Wednesday, November 29, 2017

Rant Review: Masters of the Universe Classics Gygor figure

My friends are well aware of my affection for apes and monkeys. (It's possible, even very likely, that  this can be traced back to the original King Kong leaving such a huge impression on me when I was very little. I'm not sure exactly how old I was the first time I saw it, but I know it was at least a couple of years before I started school.) In fact, one of the reasons I liked Beast Man so much when I was a kid was because he was so apelike. So, it was with mixed emotions that I learned about Gygor years ago. Developed for the vintage MOTU line, he was a bright yellow gorilla, re-using the gorilla from Mattel's earlier Tarzan line(which was also the source of the cat mold used for Battle Cat and Panthor). Concept art depicted He-Man riding on his back, though it's unclear whether or not this indicated Gygor's allegiance, as heroic/evil discrepancies were fairly common in the concept stage. (A photo of the original prototype is below, courtesy of On the one hand, I always love seeing concepts that were never realized. But on the other hand, I couldn't help feeling a bit sad, as I knew how much I would have friggin' loved that toy when I was a kid!

Thankfully, one of the MOTUC line's specialties is bringing long-forgotten concepts to life, so I finally have the bright yellow ape warlord toy that my childhood self was denied. His bio places him squarely in the evil camp, first as an independent villain, later as a part of Skeletor's army. The first thing I noticed about Gygor-- once I got past the bright yellow, anyway-- was his size. It's one thing to know that he stands a hair under ten inches tall, but actually having the toy in-hand and seeing how he dwarfs nearly everything else on the shelf is quite another. He has an impressive shelf presence, and the expressive head sculpt only enhances it. Most collectors seem to be pretty divided on screaming head sculpts. Personally, I think some sort of expression is preferable to the blank zombie stare so many action figures are afflicted with, especially when it suits the character, as it does here. Gygor is a rampaging ape warlord continually thirsting for battle, and this head sculpt makes damn sure no one will forget it! As for the rest of the sculpt, it's fantastic. Furry bodies give the Four Horsemen free reign to indulge in the detailed sculpting they excel at, and Gygor is no different. This is a very realistic rendering of a gorilla, with meticulous detailing even on the interior of his mouth.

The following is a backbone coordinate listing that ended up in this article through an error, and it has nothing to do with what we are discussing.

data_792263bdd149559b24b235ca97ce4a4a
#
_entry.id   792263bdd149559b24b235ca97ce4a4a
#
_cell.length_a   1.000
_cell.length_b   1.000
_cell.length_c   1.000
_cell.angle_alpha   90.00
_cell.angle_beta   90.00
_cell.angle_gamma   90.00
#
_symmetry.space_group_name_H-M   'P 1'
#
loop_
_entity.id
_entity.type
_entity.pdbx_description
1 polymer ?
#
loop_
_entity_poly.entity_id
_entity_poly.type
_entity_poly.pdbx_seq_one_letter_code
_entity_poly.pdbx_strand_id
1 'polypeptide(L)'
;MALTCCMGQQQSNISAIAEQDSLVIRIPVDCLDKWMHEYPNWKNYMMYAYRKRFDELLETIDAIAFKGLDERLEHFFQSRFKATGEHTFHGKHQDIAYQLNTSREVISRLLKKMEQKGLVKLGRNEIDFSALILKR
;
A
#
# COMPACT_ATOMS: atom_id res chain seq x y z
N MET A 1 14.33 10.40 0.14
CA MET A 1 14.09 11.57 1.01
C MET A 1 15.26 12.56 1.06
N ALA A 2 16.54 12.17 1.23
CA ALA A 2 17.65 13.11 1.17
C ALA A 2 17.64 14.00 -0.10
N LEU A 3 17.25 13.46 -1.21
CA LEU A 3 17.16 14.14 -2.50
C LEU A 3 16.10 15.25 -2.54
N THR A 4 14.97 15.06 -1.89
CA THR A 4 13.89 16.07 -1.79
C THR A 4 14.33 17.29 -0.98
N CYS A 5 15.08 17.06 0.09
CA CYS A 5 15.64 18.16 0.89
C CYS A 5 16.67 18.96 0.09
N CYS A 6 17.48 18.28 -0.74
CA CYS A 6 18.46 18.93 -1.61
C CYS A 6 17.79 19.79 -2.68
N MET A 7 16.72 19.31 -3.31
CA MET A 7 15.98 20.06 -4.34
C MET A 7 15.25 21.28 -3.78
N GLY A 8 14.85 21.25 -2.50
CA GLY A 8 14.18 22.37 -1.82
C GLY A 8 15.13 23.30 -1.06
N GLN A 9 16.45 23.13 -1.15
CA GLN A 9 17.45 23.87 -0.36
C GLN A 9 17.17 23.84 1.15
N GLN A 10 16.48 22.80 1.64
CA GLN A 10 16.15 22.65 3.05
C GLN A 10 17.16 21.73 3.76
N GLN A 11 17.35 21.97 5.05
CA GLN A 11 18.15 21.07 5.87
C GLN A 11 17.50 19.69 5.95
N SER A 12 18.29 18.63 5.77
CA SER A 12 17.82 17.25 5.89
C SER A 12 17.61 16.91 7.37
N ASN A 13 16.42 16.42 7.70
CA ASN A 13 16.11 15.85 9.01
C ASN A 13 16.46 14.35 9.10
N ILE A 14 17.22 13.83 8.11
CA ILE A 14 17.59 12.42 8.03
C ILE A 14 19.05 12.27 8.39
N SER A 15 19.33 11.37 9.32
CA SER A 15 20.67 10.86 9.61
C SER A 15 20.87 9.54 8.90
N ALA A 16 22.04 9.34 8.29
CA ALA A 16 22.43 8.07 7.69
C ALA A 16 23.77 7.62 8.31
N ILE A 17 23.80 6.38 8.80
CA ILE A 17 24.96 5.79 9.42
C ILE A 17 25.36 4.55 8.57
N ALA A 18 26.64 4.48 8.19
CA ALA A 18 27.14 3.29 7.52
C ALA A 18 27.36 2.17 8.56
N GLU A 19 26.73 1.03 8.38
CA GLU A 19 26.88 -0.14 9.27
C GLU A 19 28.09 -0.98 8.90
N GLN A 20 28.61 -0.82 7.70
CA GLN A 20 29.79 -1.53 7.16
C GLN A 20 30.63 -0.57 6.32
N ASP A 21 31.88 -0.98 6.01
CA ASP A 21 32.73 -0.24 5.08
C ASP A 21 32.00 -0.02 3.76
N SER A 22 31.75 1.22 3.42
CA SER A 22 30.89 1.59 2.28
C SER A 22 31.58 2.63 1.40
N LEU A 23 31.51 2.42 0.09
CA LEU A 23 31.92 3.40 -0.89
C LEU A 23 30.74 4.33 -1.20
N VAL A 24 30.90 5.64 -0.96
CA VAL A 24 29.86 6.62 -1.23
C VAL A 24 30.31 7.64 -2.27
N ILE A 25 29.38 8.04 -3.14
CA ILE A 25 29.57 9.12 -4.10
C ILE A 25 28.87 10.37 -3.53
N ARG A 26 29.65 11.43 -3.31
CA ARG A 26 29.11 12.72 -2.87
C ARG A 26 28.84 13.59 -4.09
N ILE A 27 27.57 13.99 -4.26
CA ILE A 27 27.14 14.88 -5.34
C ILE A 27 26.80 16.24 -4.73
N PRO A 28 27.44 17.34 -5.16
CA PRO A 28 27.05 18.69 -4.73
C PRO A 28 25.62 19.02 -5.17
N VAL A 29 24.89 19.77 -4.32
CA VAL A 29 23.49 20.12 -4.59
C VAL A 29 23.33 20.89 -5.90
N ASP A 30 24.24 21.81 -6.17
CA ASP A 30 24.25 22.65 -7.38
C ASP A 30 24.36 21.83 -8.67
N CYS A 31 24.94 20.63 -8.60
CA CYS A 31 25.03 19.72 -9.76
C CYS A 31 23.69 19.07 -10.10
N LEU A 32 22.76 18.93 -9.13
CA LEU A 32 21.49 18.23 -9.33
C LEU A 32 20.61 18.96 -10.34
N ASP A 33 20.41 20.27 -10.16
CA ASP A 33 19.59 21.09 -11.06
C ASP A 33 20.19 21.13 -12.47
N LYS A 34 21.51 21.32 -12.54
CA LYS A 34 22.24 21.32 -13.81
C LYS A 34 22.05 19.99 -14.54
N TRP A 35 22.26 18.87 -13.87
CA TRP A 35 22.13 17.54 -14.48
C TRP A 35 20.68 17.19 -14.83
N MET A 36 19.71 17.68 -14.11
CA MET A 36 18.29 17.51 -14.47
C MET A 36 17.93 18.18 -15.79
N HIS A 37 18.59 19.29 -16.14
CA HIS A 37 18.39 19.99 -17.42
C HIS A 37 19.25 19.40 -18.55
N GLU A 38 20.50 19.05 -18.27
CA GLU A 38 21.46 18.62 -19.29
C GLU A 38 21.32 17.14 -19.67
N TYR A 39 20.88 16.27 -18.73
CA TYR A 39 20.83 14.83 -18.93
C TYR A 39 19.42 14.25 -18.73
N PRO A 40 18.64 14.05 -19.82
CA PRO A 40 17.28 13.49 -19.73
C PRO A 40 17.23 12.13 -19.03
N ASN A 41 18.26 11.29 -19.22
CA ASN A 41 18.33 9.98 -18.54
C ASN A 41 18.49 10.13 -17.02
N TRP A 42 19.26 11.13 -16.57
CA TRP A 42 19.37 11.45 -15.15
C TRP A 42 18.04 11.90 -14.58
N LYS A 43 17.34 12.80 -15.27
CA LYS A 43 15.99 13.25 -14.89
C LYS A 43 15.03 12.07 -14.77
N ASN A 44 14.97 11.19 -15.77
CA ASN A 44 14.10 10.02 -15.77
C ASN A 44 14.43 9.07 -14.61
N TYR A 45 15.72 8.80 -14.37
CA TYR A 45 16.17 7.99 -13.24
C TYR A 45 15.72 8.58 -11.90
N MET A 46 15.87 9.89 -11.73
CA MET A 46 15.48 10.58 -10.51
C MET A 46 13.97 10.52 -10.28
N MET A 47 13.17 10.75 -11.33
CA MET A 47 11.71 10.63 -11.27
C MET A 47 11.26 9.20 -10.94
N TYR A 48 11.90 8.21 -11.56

There was much debate over whether or not Gygor shared some parts with Grodd from the DC Universe Classics line, even after the 4H assured us he did not. (Even with the size difference, the same sculpt could have been used in the pantographing stage to create the new tooling.) Even if you don't want to take the 4H's word-- and we have no reason not to, as they've never tried to bullshit the collector community-- a simple side-by-side comparison of the two makes it clear that they are different sculpts. There are many similarities, of course, but how many different ways can the same guys sculpt the same animal, after all?

Once you get used to Gygor's impressive appearance, you can't help noticing all the ways in which his articulation lets the figure down. He fares fairly well above the waist, with a ball-jointed head, ball-jointed shoulders, and cuts at the biceps and wrists. The head has a good range of motion with the helmet removed, and it's not too restricted even with it on. Unfortunately, he might as well be a statue from the waist down. He has a diagonal cut at the top of each leg, and a cut joint at the top of each foot. Ball jointed hips wouldn't have looked very good, but I would have definitely preferred the additional posing opportunities they provided. A waist cut could have been placed so that it was concealed by the belt. Swivel/hinge wrists would have greatly improved the posing options for the arms, and coupled with a hinge in the torso, would have allowed Gygor to be posed in the classic ape pose of walking with his knuckles on the ground in front of him.

Paint apps are quite good overall. The bright yellow contrasts nicely with the darker green, and there is a nice paint wash over the yellow areas to add some nuance to the color scheme and bring out the sculpted details. Most of the detailed paint apps are on the face, and they're very well done. The teeth are very neat, and the entire mouth has a glossy finish to give it a moist appearance. The armor switches between matte and glossy black to differentiate between different materials, and it works very well. A few silver accents complete the look. Gygor's accessories include the aforementioned armor, which looks very cool and adds to his imposing appearance. It's all removable, though a few of the pieces are kinda tricky to take off and put back on. He also has a very large axe, which can also be held by any of the other giants in the line if you feel your ape warlord doesn't need an axe.

Despite the disappointing articulation, Gygor is as cool as they come. As a character hardly anyone knew about until a few years ago, he lacks the nostalgia that is such a draw for many figures in this line, but he more than makes up for it simply by being incredibly goddamn awesome. Scroll down for more photos, and be sure to swing back by next week for another review!

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